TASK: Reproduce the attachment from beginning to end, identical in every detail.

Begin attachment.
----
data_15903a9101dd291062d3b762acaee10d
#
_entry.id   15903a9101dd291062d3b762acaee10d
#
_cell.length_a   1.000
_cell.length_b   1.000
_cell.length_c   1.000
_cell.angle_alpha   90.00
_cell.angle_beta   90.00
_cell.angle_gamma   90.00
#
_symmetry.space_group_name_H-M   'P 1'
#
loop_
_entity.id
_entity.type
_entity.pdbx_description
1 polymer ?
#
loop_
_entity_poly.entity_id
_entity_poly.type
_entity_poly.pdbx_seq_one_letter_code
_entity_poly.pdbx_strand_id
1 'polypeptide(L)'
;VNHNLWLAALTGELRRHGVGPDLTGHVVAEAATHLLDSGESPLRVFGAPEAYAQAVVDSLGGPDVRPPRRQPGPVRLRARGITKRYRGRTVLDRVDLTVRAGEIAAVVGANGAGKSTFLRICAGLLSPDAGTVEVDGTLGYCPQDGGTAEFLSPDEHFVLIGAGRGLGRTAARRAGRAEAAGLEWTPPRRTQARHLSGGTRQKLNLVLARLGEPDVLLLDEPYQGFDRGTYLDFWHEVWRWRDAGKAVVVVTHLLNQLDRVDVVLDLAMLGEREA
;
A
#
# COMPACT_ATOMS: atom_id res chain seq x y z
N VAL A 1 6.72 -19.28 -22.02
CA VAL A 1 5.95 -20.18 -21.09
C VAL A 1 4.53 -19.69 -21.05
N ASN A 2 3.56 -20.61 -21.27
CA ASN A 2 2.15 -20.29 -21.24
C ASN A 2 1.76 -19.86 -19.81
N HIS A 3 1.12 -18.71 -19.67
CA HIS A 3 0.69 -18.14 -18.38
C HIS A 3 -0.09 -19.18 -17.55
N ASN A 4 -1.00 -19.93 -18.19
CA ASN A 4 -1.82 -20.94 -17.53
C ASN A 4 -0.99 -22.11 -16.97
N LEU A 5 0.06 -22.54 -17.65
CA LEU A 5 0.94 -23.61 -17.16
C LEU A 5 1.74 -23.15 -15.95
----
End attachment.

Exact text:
data_15903a9101dd291062d3b762acaee10d
#
_entry.id   15903a9101dd291062d3b762acaee10d
#
_cell.length_a   1.000
_cell.length_b   1.000
_cell.length_c   1.000
_cell.angle_alpha   90.00
_cell.angle_beta   90.00
_cell.angle_gamma   90.00
#
_symmetry.space_group_name_H-M   'P 1'
#
loop_
_entity.id
_entity.type
_entity.pdbx_description
1 polymer ?
#
loop_
_entity_poly.entity_id
_entity_poly.type
_entity_poly.pdbx_seq_one_letter_code
_entity_poly.pdbx_strand_id
1 'polypeptide(L)'
;VNHNLWLAALTGELRRHGVGPDLTGHVVAEAATHLLDSGESPLRVFGAPEAYAQAVVDSLGGPDVRPPRRQPGPVRLRARGITKRYRGRTVLDRVDLTVRAGEIAAVVGANGAGKSTFLRICAGLLSPDAGTVEVDGTLGYCPQDGGTAEFLSPDEHFVLIGAGRGLGRTAARRAGRAEAAGLEWTPPRRTQARHLSGGTRQKLNLVLARLGEPDVLLLDEPYQGFDRGTYLDFWHEVWRWRDAGKAVVVVTHLLNQLDRVDVVLDLAMLGEREA
;
A
#
# COMPACT_ATOMS: atom_id res chain seq x y z
N VAL A 1 6.72 -19.28 -22.02
CA VAL A 1 5.95 -20.18 -21.09
C VAL A 1 4.53 -19.69 -21.05
N ASN A 2 3.56 -20.61 -21.27
CA ASN A 2 2.15 -20.29 -21.24
C ASN A 2 1.76 -19.86 -19.81
N HIS A 3 1.12 -18.71 -19.67
CA HIS A 3 0.69 -18.14 -18.38
C HIS A 3 -0.09 -19.18 -17.55
N ASN A 4 -1.00 -19.93 -18.19
CA ASN A 4 -1.82 -20.94 -17.53
C ASN A 4 -0.99 -22.11 -16.97
N LEU A 5 0.06 -22.54 -17.65
CA LEU A 5 0.94 -23.61 -17.16
C LEU A 5 1.74 -23.15 -15.95